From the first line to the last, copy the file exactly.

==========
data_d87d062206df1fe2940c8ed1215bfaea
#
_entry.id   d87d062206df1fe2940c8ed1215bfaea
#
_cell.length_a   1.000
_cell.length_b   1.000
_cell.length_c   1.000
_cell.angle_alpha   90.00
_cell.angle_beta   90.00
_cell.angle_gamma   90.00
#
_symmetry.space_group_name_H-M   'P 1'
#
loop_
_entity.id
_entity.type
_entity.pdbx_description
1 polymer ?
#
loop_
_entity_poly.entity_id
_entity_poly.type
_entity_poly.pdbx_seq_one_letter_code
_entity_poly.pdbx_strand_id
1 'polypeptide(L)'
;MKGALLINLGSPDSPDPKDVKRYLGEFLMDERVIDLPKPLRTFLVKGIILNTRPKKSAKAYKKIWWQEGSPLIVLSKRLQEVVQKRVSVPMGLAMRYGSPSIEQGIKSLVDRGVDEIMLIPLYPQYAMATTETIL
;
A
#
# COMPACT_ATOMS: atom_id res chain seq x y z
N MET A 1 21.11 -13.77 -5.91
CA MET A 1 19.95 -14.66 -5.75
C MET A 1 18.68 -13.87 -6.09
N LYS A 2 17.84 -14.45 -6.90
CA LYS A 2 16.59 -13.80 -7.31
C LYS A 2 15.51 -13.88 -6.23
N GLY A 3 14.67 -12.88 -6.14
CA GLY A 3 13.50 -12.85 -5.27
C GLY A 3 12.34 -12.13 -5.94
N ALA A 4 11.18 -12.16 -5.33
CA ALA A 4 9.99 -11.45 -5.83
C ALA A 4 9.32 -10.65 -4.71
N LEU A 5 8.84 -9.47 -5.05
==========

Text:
data_d87d062206df1fe2940c8ed1215bfaea
#
_entry.id   d87d062206df1fe2940c8ed1215bfaea
#
_cell.length_a   1.000
_cell.length_b   1.000
_cell.length_c   1.000
_cell.angle_alpha   90.00
_cell.angle_beta   90.00
_cell.angle_gamma   90.00
#
_symmetry.space_group_name_H-M   'P 1'
#
loop_
_entity.id
_entity.type
_entity.pdbx_description
1 polymer ?
#
loop_
_entity_poly.entity_id
_entity_poly.type
_entity_poly.pdbx_seq_one_letter_code
_entity_poly.pdbx_strand_id
1 'polypeptide(L)'
;MKGALLINLGSPDSPDPKDVKRYLGEFLMDERVIDLPKPLRTFLVKGIILNTRPKKSAKAYKKIWWQEGSPLIVLSKRLQEVVQKRVSVPMGLAMRYGSPSIEQGIKSLVDRGVDEIMLIPLYPQYAMATTETIL
;
A
#
# COMPACT_ATOMS: atom_id res chain seq x y z
N MET A 1 21.11 -13.77 -5.91
CA MET A 1 19.95 -14.66 -5.75
C MET A 1 18.68 -13.87 -6.09
N LYS A 2 17.84 -14.45 -6.90
CA LYS A 2 16.59 -13.80 -7.31
C LYS A 2 15.51 -13.88 -6.23
N GLY A 3 14.67 -12.88 -6.14
CA GLY A 3 13.50 -12.85 -5.27
C GLY A 3 12.34 -12.13 -5.94
N ALA A 4 11.18 -12.16 -5.33
CA ALA A 4 9.99 -11.45 -5.83
C ALA A 4 9.32 -10.65 -4.71
N LEU A 5 8.84 -9.47 -5.05